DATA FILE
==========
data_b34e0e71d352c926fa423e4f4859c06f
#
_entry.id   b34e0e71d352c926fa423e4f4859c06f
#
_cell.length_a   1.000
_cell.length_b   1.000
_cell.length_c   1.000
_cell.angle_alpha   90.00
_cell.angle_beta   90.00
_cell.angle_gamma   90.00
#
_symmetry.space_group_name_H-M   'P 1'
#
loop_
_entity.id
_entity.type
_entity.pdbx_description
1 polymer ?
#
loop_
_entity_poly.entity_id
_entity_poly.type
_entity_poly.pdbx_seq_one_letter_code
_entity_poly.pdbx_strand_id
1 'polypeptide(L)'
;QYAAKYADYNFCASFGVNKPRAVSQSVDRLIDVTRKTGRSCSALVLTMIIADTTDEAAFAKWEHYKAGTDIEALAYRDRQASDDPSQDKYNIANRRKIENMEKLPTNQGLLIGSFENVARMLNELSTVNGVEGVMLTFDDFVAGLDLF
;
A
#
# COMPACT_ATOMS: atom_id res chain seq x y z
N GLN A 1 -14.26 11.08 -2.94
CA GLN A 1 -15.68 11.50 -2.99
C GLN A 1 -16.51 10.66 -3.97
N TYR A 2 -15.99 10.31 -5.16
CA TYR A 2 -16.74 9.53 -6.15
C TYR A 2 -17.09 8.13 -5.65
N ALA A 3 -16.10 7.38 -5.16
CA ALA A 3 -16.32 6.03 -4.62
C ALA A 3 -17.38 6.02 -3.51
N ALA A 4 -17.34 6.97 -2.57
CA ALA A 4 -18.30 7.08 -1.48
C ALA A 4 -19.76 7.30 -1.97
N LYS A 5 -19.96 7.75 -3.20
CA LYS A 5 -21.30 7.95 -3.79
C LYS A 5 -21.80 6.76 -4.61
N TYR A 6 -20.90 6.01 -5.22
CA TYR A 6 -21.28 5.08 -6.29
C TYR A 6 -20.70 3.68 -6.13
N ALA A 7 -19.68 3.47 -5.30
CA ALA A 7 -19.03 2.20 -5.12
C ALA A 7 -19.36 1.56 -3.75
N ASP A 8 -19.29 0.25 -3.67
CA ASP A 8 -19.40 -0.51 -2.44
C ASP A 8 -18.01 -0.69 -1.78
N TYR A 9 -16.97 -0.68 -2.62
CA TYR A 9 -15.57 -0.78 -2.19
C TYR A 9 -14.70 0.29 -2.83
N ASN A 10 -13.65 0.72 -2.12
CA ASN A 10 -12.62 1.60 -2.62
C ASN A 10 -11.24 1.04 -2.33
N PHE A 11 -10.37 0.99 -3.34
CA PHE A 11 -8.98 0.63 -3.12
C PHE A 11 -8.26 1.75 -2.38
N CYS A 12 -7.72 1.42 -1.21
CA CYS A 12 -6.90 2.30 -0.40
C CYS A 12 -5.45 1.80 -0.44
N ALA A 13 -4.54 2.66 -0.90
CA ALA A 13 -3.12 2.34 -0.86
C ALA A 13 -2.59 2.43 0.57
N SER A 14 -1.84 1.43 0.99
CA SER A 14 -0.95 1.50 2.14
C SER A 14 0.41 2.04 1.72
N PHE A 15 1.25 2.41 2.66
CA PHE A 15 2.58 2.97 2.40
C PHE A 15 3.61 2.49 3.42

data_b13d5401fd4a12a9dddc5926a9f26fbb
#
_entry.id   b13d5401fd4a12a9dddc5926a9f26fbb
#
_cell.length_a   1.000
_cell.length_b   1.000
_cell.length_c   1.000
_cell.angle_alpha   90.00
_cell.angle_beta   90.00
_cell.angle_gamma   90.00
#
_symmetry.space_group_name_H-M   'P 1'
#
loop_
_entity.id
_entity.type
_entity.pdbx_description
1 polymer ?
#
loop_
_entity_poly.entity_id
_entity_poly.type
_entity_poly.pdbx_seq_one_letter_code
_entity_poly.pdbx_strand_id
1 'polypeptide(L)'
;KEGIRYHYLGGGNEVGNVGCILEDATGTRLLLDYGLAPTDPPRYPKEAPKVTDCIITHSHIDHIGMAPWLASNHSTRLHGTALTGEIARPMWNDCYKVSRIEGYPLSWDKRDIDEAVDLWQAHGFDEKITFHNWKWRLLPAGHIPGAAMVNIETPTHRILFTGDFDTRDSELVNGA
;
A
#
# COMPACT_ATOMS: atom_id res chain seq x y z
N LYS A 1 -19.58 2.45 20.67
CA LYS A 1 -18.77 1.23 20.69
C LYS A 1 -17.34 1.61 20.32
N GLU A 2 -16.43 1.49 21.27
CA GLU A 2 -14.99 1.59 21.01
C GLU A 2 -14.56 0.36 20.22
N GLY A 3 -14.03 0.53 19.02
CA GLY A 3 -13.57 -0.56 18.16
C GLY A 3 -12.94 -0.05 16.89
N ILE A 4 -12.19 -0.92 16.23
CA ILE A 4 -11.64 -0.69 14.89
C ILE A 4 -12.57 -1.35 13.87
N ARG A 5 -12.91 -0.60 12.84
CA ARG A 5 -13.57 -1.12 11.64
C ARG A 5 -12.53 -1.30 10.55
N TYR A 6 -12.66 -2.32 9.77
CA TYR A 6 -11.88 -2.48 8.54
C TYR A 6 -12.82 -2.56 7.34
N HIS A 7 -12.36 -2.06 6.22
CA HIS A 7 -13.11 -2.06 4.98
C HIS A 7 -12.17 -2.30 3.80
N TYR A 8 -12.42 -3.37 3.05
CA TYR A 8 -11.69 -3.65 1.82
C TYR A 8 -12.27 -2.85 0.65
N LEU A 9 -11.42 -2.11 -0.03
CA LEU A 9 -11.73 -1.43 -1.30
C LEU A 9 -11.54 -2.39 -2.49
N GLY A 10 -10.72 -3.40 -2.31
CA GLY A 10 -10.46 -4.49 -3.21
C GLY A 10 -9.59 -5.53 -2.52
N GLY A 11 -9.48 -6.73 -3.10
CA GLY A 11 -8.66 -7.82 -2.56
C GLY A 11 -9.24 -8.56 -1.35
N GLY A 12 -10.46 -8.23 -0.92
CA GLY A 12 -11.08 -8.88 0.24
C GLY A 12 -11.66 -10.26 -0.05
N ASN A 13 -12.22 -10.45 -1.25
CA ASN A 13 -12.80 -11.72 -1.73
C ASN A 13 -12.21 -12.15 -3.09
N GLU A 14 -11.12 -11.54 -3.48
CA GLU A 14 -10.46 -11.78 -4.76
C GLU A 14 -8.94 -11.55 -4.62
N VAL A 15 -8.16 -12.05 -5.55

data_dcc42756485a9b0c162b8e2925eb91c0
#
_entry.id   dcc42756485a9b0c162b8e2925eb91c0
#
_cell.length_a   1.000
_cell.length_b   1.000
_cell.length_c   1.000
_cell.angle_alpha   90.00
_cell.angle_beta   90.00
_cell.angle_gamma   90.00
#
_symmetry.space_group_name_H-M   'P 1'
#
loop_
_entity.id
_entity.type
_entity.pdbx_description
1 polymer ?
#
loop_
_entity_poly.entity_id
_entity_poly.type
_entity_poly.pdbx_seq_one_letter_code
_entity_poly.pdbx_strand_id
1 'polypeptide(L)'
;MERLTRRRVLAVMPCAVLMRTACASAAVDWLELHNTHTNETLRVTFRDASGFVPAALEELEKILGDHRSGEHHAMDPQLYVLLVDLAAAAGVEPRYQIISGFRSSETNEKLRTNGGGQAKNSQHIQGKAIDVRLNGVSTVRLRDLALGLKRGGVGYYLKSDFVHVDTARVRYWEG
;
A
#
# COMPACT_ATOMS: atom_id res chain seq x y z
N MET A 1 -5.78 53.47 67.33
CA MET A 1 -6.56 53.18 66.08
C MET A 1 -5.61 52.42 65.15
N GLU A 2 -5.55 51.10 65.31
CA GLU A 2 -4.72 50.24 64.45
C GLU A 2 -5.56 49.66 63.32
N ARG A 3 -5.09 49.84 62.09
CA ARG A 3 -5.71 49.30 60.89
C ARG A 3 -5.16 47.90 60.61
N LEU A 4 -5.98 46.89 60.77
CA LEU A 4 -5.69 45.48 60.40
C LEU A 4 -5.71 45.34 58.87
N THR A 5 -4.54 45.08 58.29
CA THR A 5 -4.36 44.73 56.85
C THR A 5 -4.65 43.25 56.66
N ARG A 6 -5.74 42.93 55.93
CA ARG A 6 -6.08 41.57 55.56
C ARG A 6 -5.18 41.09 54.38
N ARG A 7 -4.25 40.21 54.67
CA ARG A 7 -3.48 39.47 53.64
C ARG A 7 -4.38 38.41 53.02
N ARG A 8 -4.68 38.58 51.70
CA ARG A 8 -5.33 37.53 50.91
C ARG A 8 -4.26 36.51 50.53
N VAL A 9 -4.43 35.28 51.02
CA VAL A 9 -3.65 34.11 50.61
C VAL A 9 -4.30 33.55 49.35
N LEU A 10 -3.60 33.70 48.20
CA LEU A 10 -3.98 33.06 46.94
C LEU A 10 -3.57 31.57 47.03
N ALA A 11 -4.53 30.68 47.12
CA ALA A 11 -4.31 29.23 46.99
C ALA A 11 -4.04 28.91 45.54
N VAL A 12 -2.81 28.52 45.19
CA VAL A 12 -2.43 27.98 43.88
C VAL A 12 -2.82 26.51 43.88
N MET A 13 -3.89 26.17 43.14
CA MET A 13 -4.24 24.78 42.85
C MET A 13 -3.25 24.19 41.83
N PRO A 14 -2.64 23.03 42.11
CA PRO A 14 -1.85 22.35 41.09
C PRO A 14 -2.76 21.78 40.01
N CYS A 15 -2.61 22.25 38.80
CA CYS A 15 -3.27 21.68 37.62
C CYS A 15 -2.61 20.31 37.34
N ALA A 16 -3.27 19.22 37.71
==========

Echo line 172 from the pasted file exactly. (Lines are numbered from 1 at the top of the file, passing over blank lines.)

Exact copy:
_entity_poly.pdbx_strand_id